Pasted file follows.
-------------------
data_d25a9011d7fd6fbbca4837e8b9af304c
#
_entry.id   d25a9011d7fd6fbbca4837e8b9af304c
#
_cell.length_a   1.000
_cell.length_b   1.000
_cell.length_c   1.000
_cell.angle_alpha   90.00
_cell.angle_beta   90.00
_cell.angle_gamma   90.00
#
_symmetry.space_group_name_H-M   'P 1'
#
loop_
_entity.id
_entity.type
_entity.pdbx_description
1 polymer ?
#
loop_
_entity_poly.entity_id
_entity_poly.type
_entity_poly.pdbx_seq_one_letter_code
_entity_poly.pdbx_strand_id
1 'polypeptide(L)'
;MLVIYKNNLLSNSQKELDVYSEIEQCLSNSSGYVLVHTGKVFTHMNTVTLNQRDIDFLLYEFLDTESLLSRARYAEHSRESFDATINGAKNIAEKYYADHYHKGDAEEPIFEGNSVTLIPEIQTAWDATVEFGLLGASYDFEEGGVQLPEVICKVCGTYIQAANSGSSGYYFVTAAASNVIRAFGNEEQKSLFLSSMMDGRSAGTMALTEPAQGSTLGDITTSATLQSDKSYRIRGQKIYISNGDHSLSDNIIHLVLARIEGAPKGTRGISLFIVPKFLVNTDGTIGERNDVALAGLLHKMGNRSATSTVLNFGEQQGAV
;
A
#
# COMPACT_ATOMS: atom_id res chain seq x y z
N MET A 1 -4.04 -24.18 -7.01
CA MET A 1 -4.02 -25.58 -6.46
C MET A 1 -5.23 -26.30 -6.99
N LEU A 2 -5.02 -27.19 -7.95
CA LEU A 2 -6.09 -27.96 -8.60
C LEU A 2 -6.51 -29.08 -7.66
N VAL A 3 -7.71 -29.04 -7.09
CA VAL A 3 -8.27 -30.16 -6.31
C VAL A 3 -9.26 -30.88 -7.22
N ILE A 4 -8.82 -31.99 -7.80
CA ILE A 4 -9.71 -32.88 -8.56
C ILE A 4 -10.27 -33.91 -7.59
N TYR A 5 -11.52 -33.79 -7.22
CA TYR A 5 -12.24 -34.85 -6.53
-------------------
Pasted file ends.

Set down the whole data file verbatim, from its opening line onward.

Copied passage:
data_d25a9011d7fd6fbbca4837e8b9af304c
#
_entry.id   d25a9011d7fd6fbbca4837e8b9af304c
#
_cell.length_a   1.000
_cell.length_b   1.000
_cell.length_c   1.000
_cell.angle_alpha   90.00
_cell.angle_beta   90.00
_cell.angle_gamma   90.00
#
_symmetry.space_group_name_H-M   'P 1'
#
loop_
_entity.id
_entity.type
_entity.pdbx_description
1 polymer ?
#
loop_
_entity_poly.entity_id
_entity_poly.type
_entity_poly.pdbx_seq_one_letter_code
_entity_poly.pdbx_strand_id
1 'polypeptide(L)'
;MLVIYKNNLLSNSQKELDVYSEIEQCLSNSSGYVLVHTGKVFTHMNTVTLNQRDIDFLLYEFLDTESLLSRARYAEHSRESFDATINGAKNIAEKYYADHYHKGDAEEPIFEGNSVTLIPEIQTAWDATVEFGLLGASYDFEEGGVQLPEVICKVCGTYIQAANSGSSGYYFVTAAASNVIRAFGNEEQKSLFLSSMMDGRSAGTMALTEPAQGSTLGDITTSATLQSDKSYRIRGQKIYISNGDHSLSDNIIHLVLARIEGAPKGTRGISLFIVPKFLVNTDGTIGERNDVALAGLLHKMGNRSATSTVLNFGEQQGAV
;
A
#
# COMPACT_ATOMS: atom_id res chain seq x y z
N MET A 1 -4.04 -24.18 -7.01
CA MET A 1 -4.02 -25.58 -6.46
C MET A 1 -5.23 -26.30 -6.99
N LEU A 2 -5.02 -27.19 -7.95
CA LEU A 2 -6.09 -27.96 -8.60
C LEU A 2 -6.51 -29.08 -7.66
N VAL A 3 -7.71 -29.04 -7.09
CA VAL A 3 -8.27 -30.16 -6.31
C VAL A 3 -9.26 -30.88 -7.22
N ILE A 4 -8.82 -31.99 -7.80
CA ILE A 4 -9.71 -32.88 -8.56
C ILE A 4 -10.27 -33.91 -7.59
N TYR A 5 -11.52 -33.79 -7.22
CA TYR A 5 -12.24 -34.85 -6.53